270913 Healthy ideas that may be worth considering for a healthier life-part five – Switching from white to brown rice could potentially lower your diabetes risk

Healthy ideas that may be worth considering for a healthier life-part five – Switching from white to brown rice could potentially lower your diabetes risk

Scientific research never ceases and constant investigations into what makes us healthy are no exception. Some of the recent research and subsequent reports result from observational studies. These observational studies were not designed to prove a cause and effect. Nonetheless, they still may point the way towards improving your health by decreasing your disease risk.

Some of these findings may already be common knowledge to you, whereas others may be a surprise. In any case, all of them may be worthwhile paying attention to in the future.

In the majority of the world’s advanced nations, many avoidable diseases such as diabetes, high blood pressure, and obesity could be prevented or at least decreased in number if their citizens would simply follow a healthier lifestyle. Getting 30 minutes of exercise per day and eating nutritious foods would go a long way towards easing the healthcare costs and improving the lives of uncounted millions of people.

Switching from white to brown rice could potentially lower your diabetes risk

Harvard researchers have made a connection between white rice consumption and the risk of developing diabetes. They found those eating the most white rice were 27% more likely to develop the disease than those who were eating less. They found this association to be the greatest, 55%, amongst the Asian populations. These same research specialists combined the results from four prior studies with a total of 352,384 participants who were followed from 4 to 22 years.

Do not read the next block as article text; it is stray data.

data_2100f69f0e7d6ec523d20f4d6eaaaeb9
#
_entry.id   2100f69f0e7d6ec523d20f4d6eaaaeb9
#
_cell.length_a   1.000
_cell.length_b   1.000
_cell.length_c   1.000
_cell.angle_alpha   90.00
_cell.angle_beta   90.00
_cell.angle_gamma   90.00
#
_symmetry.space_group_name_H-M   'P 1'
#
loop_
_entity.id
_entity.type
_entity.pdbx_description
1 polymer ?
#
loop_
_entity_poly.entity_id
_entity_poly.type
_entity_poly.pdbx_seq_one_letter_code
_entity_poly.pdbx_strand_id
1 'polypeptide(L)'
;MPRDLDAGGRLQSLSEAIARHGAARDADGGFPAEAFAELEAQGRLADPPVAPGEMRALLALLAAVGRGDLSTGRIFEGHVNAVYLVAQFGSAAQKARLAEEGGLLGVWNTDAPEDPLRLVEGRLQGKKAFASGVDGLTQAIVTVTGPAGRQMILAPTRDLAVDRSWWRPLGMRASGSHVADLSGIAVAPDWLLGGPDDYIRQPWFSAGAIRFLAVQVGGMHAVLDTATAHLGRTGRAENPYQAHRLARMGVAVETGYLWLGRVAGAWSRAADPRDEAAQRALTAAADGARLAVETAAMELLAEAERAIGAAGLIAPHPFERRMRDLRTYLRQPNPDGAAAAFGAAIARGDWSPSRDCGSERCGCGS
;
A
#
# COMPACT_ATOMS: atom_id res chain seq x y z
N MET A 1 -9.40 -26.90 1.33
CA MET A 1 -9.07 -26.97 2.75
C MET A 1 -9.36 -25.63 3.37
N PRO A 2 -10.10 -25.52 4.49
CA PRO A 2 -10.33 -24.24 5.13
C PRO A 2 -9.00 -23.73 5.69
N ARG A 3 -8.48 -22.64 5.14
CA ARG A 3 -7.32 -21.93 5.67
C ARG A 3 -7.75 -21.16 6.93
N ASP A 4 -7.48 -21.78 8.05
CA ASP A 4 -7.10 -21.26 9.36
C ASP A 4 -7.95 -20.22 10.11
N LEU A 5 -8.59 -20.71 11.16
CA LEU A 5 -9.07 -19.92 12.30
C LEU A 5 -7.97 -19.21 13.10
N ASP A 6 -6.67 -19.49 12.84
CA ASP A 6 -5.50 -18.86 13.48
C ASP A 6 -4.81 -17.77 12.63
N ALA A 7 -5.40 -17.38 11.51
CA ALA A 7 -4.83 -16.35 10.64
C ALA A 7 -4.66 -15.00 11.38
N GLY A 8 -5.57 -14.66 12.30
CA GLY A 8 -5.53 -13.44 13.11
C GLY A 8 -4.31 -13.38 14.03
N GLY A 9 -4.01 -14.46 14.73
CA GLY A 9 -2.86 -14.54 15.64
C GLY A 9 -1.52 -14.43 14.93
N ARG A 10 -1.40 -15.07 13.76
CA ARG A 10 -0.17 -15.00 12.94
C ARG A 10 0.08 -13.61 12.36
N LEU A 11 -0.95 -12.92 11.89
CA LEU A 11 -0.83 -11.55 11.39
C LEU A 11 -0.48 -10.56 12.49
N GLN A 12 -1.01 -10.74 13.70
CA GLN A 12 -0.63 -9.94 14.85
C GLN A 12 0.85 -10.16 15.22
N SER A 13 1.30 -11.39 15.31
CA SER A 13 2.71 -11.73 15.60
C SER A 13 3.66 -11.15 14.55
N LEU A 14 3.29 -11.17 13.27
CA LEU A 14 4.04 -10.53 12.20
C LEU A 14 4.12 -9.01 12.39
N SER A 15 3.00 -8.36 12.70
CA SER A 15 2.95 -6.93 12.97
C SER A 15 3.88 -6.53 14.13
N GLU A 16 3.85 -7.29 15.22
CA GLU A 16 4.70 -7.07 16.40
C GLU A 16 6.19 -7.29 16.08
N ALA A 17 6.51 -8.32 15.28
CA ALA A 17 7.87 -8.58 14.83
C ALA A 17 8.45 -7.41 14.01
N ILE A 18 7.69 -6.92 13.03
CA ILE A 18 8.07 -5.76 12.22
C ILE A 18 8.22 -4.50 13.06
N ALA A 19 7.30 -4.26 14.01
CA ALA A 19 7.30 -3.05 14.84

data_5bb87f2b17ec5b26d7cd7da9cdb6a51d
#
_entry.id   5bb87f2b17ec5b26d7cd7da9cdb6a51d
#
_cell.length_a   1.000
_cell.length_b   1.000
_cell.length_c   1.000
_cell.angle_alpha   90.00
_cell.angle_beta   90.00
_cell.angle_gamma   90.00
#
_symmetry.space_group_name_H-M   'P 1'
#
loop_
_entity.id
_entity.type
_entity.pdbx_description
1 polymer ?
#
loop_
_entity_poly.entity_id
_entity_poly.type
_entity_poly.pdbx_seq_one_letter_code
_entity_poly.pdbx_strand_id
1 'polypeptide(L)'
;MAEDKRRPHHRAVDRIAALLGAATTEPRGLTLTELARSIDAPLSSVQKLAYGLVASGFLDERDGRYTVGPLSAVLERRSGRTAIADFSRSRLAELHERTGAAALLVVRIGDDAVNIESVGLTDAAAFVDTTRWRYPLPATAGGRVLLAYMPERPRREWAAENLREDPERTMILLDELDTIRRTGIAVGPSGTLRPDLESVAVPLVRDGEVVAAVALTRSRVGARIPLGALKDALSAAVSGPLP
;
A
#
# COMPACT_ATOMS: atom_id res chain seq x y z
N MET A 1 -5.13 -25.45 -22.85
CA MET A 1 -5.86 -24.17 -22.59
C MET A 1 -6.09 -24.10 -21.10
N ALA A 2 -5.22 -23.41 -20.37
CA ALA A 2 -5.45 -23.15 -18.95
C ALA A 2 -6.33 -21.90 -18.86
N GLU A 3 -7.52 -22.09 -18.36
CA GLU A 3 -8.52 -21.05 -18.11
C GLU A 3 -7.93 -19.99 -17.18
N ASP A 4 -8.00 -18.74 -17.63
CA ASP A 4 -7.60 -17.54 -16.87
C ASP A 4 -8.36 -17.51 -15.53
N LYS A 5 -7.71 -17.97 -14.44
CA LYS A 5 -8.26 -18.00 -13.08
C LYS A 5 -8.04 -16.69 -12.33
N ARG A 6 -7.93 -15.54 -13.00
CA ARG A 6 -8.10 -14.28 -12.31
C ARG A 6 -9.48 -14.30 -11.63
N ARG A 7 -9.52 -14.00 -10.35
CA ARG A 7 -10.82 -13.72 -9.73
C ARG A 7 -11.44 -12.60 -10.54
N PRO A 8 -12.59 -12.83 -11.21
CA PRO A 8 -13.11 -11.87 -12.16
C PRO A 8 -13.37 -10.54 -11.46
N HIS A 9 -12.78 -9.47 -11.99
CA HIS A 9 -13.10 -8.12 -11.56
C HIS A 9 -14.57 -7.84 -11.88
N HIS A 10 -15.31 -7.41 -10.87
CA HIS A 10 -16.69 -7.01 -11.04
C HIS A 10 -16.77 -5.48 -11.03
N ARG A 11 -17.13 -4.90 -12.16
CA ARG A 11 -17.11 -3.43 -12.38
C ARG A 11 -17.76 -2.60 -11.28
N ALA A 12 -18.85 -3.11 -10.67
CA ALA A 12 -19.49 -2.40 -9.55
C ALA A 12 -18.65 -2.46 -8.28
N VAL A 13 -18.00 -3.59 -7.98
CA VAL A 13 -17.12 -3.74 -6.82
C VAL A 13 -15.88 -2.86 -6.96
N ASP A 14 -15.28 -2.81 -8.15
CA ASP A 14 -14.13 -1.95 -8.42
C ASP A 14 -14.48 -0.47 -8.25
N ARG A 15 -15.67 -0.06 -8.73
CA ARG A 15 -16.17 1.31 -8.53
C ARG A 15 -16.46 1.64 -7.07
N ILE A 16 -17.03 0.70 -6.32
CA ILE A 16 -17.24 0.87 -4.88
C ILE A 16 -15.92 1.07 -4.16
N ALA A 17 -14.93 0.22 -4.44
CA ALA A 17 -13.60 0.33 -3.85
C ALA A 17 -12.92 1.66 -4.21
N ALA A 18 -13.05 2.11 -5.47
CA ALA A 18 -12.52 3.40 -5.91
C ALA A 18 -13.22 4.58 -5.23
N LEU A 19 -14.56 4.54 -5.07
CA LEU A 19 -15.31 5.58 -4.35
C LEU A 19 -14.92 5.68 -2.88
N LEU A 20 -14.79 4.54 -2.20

Even though the added diabetes risk of the non-Asian participants was at a borderline statistical significance of 11% it still does not bode well for eating excessive amounts of white rice. Further analysis of the statistics discovered a dose response relationship whereby the more white rice eaten, the greater the diabetes risk which rose even higher with an additional daily serving. This increased the chances of developing the disease by an additional 11%.

According to the information provided in the study white rice and brown rice are not processed the same. Brown rice, unlike white rice, retains its whole grain nutrients during the processing.

260413 A fat savvy guide-part one

A fat savvy guide-part one

You may be surprised that some of the foods you thought were good for you are loaded with fat. For instance, granola bars generally contain a great deal of fat, as does packaged popcorn and those crunchy healthy sounding veggie chips too.

Take this challenge. Before putting anything in your grocery sack or more importantly, in your mouth, look at the label.

The first thing to check for is the amount of total fat contained in one serving. Some foods have so many calories in the container that a serving can be extremely small. Once you know how big a serving is, then it is time to start looking at the types of fat your potential food choice has in it.

Not all fats are bad for you, however too much of any fat is. Two of the biggest offenders are saturated and trans fats. Both, when eaten in excess, tend toward clogging your arteries.

Recently, a review of forty-eight studies found that simply replacing the heart clogging saturated fats with healthier ones could reduce the risk of cardiovascular problems by 14%. There is strong scientific evidence that monounsaturated and polyunsaturated fats such as found in avocados, wild salmon and trout, and in most vegetable oils can cut the risk of heart disease and other preventable problems.